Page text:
There is another very important point. Even the authorities who permit selling land to a gentile to avoid kedushas shevi’is agree that, in so doing, one is avoiding fulfilling the mitzvah. Thus, even the lenient position accepts that the heter mechirah is allowed only when someone will otherwise ignore the halachos completely and violate the Torah’s law. It is certainly preferred to avoid heter mechirah and observe the mitzvah as Hashem wants.
In addition to the question of whether one should evade performing a mitzvah of the Torah, the issue of heter mechirah involves another tremendous halachic difficulty: It is prohibited to sell any land of Eretz Yisroel to a non-Jew (Avodah Zorah 20a), and Chazal prohibit even renting it to a non-Jew (Mishnah, Avodah Zorah 20b)? For this reason, many authorities rejected the use of the heter mechirah.
Among contemporary poskim there is wide disagreement whether one may eat produce grown on the basis of heter mechirah; some contending that one may, others ruling that both the produce and the pots are non-kosher, whereas others accept that the pots should not be considered non-kosher but hold that one should carefully avoid eating heter mechirah produce. Because of the halachic controversies involved, none of the major hechsheirim in North America approves heter mechirah produce.
Otzar Beis Din
At this point, let me explain what is an otzar beis din. Literally, the words mean “a storehouse operated by beis din.” Why would beis din operate a storehouse? Is this some type of gemach or warehouse for impounded goods, or perhaps a place where beis din stores people who are recalcitrant, denying the need to follow its rulings? Although these might be good ideas, they have nothing to do with an otzar beis din, which is a halachically approved method of distributing shmittah produce.
The owner of a vineyard is not required to produce wine for me; he is only required to allow me to harvest the grapes myself. If I do not have the equipment or expertise to press and process grapes into wine or olives into oil, I will be unable to utilize my rights to these fruits. Similarly, although I have a right to travel from Yerushalayim to pick citrus, mangos and bananas growing along the coast of the country, it is not that convenient for me to go. How, then, can I possibly utilize shmittah produce?
Enter the otzar beis din! Beis din represents the consumer and hires people to gather the fruit, crush the grapes into juice and the olives into oil, ferment the juice into wine, package the product, and distribute it to the consumer. The otzar beis din acts as the consumer’s agent and hires pickers, truckers, and other laborers; rents wine production equipment; purchases the bottles; produces shmittah fruits, wines and oils; and delivers them to a convenient distribution center near my house.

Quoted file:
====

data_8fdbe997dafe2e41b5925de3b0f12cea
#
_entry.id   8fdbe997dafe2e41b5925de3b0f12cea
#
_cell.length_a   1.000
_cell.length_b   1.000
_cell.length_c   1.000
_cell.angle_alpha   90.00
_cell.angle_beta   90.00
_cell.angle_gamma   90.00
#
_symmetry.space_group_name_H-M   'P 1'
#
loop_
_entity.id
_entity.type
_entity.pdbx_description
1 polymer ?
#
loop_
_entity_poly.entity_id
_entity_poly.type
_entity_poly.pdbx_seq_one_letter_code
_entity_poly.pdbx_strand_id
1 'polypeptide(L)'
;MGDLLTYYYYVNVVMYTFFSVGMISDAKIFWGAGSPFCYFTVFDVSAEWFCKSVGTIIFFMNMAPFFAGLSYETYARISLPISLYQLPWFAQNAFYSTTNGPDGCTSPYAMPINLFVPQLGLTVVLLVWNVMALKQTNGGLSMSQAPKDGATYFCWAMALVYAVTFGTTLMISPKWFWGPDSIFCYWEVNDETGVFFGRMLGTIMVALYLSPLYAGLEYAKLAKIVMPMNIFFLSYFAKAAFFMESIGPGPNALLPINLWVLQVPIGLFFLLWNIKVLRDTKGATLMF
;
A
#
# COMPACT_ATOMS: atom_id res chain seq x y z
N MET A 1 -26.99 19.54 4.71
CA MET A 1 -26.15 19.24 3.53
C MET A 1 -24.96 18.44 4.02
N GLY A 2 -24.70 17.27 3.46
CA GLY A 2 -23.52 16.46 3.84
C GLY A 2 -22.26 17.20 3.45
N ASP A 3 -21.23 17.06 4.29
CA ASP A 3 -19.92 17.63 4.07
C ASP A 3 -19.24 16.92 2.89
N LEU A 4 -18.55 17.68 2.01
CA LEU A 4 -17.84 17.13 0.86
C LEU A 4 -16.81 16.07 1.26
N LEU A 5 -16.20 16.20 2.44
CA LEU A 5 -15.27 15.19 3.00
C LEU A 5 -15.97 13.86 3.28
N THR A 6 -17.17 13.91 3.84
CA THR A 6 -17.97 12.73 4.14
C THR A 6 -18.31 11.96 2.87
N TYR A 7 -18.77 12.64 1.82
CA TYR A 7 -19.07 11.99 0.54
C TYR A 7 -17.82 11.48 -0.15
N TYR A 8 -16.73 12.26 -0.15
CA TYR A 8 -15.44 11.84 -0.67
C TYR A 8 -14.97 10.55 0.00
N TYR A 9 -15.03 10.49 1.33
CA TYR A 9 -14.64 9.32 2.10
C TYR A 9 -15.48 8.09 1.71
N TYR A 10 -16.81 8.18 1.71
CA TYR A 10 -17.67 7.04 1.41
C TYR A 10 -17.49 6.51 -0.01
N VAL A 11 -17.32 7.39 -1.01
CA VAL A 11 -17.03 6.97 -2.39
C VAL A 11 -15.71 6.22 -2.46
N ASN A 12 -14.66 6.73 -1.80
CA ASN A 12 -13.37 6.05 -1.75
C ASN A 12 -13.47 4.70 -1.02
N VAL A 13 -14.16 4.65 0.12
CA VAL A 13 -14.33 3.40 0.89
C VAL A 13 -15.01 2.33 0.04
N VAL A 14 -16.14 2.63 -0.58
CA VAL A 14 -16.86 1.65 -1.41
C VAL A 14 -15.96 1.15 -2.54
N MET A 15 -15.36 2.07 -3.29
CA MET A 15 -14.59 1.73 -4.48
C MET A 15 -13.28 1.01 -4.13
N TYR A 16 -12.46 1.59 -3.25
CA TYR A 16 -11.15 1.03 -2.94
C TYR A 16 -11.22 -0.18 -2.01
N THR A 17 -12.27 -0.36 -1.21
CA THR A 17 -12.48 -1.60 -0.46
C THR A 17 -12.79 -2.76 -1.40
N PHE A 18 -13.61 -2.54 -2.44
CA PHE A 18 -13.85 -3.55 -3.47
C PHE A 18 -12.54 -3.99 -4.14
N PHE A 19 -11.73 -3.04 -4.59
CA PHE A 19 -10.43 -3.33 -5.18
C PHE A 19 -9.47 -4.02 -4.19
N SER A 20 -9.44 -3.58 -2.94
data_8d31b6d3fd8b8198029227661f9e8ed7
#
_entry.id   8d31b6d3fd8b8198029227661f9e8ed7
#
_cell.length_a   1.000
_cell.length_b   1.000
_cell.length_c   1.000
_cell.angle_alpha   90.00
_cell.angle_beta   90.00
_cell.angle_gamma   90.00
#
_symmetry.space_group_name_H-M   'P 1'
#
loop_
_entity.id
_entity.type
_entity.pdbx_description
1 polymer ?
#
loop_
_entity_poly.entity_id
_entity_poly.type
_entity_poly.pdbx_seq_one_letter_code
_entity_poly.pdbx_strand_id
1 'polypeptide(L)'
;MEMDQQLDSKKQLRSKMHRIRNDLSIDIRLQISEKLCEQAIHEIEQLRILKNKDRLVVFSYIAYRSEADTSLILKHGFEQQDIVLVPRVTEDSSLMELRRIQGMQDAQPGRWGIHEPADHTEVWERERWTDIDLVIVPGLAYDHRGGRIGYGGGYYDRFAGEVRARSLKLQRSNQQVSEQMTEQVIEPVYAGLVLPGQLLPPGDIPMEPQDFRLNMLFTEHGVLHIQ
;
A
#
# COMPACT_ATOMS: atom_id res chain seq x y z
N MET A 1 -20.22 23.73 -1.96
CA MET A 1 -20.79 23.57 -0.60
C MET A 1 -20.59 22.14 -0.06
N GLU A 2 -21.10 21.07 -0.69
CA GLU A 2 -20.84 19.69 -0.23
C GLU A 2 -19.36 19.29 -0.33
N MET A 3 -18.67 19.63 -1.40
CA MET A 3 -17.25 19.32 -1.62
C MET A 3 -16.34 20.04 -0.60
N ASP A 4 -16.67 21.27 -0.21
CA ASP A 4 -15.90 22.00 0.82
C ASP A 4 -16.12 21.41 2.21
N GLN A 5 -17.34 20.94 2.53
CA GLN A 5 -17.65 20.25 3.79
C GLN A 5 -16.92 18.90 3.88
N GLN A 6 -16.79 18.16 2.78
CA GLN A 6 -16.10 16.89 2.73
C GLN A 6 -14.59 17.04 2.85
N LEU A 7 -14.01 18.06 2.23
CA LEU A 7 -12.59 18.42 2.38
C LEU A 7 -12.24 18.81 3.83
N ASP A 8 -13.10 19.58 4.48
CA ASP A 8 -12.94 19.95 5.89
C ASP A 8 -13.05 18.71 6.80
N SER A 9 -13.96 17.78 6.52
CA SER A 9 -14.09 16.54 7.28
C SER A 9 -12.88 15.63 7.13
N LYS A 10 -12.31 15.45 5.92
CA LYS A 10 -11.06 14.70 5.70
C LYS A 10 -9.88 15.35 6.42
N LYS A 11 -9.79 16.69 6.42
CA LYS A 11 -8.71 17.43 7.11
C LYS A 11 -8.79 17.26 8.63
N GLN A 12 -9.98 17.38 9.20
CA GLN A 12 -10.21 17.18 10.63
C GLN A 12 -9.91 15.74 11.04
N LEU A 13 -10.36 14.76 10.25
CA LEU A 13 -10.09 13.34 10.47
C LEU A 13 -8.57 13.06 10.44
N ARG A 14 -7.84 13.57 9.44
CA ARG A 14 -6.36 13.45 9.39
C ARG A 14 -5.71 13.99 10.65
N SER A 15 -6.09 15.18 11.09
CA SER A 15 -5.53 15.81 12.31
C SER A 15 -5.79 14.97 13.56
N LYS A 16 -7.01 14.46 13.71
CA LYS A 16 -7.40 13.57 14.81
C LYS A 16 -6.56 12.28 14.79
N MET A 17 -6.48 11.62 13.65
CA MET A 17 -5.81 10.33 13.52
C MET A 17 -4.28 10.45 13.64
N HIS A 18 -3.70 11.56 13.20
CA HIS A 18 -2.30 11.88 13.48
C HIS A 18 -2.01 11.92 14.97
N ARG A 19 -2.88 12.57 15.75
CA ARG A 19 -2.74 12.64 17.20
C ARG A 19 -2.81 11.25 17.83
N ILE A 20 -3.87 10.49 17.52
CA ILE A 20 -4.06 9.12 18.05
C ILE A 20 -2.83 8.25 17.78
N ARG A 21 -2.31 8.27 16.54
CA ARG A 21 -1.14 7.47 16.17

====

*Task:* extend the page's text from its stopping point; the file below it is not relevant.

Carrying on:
Similarly, since it is inconvenient for a resident of Yerushalayim to travel to an orchard in the northern part of Israel or along its coast to pick oranges and bananas, the otzar beis din picks and transports them to the consumer. All the other halachos of shmittah apply to this produce, except that many authorities rule that produce distributed via otzar beis din may be weighed and measured.
Obviously, the otzar beis din cannot expect the pickers, truckers, and other laborers to work as unpaid volunteers, nor can they use the production equipment without paying rent. Similarly, the managers who coordinate this project are also entitled to a wage for their efforts. The otzar beis din divides these costs among the consumers. However, no charge is made whatsoever for the fruit, which is hefker. The money that changes hands is payment only for the labor and other costs involved. Thus, otzar beis din products should cost less than regular retail prices for the same items.
In a modern otzar beis din, the grower plants everything before shmittah and is given extremely detailed instructions regarding what he may and may not do during shmittah (Katif Shvi’is pg. 126). The grower must allow any shmittah observant person to enter the field or orchard and help himself to the produce (Mishpetei Aretz pg. 103).
Usually, the grower has agreed in advance to a price for his produce, which he will receive, regardless of the quality of the produce. The grower must understand that this price is not a purchase of the produce, but compensation for his out-of-pocket expenses, including compensation for his time.
Just as observing the seventh day, Shabbos, demonstrates our beliefs in the Creator, so too, observing every seventh year as shmittah demonstrates this faith. For the modern farmer, observing shmittah is indeed true mesiras nefesh, since, among the many other concerns that he has, he also risks losing customers who have been purchasing his products for years. For example, a farmer may be selling his citrus or avocado crop to a distributor in Europe who sells his produce throughout the European Community. If he informs his customer that he cannot export produce during the shmittah year, he risks losing the customer in the future.
Of course, since a Jew realizes that Hashem provides parnossah and that observing a mitzvah will never hurt anyone, a sincerely observant farmer obeys the Torah dictates, knowing that Hashem attends to all his needs. Indeed, recent shmittos have seen numerous miracles rewarding observant farmers in this world for their halachic diligence. Who can possibly imagine what reward awaits them in Olam Haba!